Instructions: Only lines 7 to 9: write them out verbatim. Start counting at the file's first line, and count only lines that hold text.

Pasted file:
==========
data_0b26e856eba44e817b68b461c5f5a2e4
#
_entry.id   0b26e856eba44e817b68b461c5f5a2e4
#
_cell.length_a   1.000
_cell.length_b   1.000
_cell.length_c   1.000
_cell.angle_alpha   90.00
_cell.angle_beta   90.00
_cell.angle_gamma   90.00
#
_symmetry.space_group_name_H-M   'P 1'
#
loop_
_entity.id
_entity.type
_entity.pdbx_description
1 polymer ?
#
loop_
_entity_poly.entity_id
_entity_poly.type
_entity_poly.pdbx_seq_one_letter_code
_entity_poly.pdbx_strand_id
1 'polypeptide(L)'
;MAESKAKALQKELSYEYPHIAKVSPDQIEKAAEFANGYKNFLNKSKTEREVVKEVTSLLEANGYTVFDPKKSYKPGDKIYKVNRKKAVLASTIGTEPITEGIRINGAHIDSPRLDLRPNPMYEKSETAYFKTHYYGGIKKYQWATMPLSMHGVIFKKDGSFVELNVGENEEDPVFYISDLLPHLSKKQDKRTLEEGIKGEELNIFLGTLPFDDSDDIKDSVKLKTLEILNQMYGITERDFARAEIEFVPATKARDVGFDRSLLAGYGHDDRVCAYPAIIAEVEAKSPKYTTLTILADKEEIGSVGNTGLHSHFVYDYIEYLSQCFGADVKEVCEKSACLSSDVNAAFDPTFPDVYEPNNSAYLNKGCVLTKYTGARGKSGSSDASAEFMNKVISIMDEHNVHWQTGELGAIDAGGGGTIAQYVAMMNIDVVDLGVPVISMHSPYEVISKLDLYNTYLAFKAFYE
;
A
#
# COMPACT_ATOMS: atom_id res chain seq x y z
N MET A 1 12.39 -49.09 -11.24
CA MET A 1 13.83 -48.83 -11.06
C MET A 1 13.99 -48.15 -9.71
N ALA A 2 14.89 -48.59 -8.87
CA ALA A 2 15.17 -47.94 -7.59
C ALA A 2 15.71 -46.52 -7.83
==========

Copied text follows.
_cell.length_c   1.000
_cell.angle_alpha   90.00
_cell.angle_beta   90.00